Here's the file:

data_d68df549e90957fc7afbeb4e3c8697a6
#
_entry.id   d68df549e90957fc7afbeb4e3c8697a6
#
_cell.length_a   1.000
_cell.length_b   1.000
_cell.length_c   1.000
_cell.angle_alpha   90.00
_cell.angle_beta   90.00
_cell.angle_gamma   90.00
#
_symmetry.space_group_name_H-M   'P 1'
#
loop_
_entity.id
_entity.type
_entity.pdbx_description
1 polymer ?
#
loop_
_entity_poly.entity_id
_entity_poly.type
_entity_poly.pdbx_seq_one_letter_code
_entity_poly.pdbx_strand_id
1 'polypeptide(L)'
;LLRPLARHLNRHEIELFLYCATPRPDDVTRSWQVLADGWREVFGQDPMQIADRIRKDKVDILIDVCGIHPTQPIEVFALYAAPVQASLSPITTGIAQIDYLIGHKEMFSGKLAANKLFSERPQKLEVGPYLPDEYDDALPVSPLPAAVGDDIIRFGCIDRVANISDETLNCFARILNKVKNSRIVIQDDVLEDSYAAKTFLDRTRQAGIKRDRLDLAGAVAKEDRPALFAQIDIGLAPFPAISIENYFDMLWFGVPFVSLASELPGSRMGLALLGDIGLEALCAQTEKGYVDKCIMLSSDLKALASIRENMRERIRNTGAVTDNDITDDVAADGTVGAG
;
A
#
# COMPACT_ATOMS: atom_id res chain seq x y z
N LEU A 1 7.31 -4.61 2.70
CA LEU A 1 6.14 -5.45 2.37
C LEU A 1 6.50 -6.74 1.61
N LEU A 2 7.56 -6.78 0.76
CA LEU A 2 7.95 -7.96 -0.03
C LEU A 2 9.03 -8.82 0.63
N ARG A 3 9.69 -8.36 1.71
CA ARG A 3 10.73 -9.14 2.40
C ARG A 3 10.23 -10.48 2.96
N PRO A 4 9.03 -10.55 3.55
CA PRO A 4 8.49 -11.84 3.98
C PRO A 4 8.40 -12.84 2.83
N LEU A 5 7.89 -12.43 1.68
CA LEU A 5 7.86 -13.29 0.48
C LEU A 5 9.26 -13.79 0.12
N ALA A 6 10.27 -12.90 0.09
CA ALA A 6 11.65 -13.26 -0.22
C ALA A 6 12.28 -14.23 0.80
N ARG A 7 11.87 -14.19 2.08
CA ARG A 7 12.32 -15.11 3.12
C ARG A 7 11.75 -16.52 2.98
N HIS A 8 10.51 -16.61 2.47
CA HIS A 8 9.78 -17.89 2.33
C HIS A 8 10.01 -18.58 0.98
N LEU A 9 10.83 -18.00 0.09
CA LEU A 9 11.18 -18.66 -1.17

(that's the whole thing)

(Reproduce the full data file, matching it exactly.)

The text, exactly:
data_d68df549e90957fc7afbeb4e3c8697a6
#
_entry.id   d68df549e90957fc7afbeb4e3c8697a6
#
_cell.length_a   1.000
_cell.length_b   1.000
_cell.length_c   1.000
_cell.angle_alpha   90.00
_cell.angle_beta   90.00
_cell.angle_gamma   90.00
#
_symmetry.space_group_name_H-M   'P 1'
#
loop_
_entity.id
_entity.type
_entity.pdbx_description
1 polymer ?
#
loop_
_entity_poly.entity_id
_entity_poly.type
_entity_poly.pdbx_seq_one_letter_code
_entity_poly.pdbx_strand_id
1 'polypeptide(L)'
;LLRPLARHLNRHEIELFLYCATPRPDDVTRSWQVLADGWREVFGQDPMQIADRIRKDKVDILIDVCGIHPTQPIEVFALYAAPVQASLSPITTGIAQIDYLIGHKEMFSGKLAANKLFSERPQKLEVGPYLPDEYDDALPVSPLPAAVGDDIIRFGCIDRVANISDETLNCFARILNKVKNSRIVIQDDVLEDSYAAKTFLDRTRQAGIKRDRLDLAGAVAKEDRPALFAQIDIGLAPFPAISIENYFDMLWFGVPFVSLASELPGSRMGLALLGDIGLEALCAQTEKGYVDKCIMLSSDLKALASIRENMRERIRNTGAVTDNDITDDVAADGTVGAG
;
A
#
# COMPACT_ATOMS: atom_id res chain seq x y z
N LEU A 1 7.31 -4.61 2.70
CA LEU A 1 6.14 -5.45 2.37
C LEU A 1 6.50 -6.74 1.61
N LEU A 2 7.56 -6.78 0.76
CA LEU A 2 7.95 -7.96 -0.03
C LEU A 2 9.03 -8.82 0.63
N ARG A 3 9.69 -8.36 1.71
CA ARG A 3 10.73 -9.14 2.40
C ARG A 3 10.23 -10.48 2.96
N PRO A 4 9.03 -10.55 3.55
CA PRO A 4 8.49 -11.84 3.98
C PRO A 4 8.40 -12.84 2.83
N LEU A 5 7.89 -12.43 1.68
CA LEU A 5 7.86 -13.29 0.48
C LEU A 5 9.26 -13.79 0.12
N ALA A 6 10.27 -12.90 0.09
CA ALA A 6 11.65 -13.26 -0.22
C ALA A 6 12.28 -14.23 0.80
N ARG A 7 11.87 -14.19 2.08
CA ARG A 7 12.32 -15.11 3.12
C ARG A 7 11.75 -16.52 2.98
N HIS A 8 10.51 -16.61 2.47
CA HIS A 8 9.78 -17.89 2.33
C HIS A 8 10.01 -18.58 0.98
N LEU A 9 10.83 -18.00 0.09
CA LEU A 9 11.18 -18.66 -1.17